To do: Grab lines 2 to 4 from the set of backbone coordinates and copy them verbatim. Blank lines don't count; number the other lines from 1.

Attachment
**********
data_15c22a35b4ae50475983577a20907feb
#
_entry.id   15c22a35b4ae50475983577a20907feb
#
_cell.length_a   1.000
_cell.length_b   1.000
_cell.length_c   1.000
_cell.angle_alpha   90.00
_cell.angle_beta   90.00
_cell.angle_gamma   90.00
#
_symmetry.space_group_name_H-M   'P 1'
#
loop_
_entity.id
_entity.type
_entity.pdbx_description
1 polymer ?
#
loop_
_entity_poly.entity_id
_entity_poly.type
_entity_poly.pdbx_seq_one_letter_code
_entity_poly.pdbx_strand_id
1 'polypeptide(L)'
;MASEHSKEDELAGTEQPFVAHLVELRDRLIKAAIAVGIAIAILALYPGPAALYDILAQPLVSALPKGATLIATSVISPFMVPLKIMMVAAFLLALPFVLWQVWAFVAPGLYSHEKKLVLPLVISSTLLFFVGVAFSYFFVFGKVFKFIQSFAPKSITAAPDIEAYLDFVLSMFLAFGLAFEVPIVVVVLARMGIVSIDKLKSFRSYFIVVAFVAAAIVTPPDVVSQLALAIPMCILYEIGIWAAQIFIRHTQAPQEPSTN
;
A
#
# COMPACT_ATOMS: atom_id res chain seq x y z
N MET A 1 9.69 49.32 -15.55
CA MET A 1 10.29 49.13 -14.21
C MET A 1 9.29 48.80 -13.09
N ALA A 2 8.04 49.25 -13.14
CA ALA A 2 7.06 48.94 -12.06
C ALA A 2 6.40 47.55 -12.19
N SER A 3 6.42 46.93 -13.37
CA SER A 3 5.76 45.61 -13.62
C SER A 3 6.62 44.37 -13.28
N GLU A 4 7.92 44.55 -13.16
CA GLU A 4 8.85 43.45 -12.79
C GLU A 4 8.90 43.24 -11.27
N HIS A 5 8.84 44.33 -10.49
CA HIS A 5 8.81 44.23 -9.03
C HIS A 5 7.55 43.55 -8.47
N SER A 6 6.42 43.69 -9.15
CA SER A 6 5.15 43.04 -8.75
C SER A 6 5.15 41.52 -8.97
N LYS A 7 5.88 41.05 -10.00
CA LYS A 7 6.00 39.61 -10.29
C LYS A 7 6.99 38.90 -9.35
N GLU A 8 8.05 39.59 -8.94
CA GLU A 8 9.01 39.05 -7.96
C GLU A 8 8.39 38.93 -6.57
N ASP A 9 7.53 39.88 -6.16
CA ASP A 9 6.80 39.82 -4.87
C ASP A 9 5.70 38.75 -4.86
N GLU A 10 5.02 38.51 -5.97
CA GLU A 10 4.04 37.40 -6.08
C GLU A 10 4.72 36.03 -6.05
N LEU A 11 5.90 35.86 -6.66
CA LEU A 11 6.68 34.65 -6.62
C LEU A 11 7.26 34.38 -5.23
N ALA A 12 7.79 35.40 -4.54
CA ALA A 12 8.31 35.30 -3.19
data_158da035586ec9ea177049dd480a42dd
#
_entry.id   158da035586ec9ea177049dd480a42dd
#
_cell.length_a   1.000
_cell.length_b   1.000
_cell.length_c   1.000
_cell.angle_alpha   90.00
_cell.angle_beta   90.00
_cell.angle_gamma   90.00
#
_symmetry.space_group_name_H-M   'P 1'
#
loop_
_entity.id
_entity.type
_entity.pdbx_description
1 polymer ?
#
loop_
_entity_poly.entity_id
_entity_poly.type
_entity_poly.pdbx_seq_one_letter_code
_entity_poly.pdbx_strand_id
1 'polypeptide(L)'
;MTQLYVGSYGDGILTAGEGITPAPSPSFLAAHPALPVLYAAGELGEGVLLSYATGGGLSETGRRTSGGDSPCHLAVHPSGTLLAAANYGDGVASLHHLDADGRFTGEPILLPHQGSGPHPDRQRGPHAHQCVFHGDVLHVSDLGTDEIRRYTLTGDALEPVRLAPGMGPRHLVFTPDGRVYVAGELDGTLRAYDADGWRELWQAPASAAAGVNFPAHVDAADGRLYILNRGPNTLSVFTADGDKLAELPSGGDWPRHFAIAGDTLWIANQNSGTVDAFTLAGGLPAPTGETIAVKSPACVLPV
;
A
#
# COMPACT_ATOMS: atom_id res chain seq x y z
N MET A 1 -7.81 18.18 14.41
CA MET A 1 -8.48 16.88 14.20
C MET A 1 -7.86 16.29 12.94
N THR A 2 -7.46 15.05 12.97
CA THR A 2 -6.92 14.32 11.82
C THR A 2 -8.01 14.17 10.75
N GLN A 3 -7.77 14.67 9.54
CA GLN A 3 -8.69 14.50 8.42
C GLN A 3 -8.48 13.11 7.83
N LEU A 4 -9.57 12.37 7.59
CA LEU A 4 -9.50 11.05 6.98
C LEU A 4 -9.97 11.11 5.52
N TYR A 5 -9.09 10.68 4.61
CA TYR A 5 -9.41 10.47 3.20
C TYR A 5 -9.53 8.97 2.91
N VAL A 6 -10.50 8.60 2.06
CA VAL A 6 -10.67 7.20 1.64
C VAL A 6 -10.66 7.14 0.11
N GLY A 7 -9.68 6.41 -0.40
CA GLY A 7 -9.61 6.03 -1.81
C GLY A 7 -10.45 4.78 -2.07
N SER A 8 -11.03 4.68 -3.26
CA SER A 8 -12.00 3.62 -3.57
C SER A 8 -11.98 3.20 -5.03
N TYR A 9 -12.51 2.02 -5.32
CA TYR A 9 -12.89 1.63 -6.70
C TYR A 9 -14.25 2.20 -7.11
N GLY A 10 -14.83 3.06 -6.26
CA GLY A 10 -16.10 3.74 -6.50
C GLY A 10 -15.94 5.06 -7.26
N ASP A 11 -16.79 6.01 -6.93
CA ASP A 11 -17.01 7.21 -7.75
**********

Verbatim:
#
_entry.id   15c22a35b4ae50475983577a20907feb
#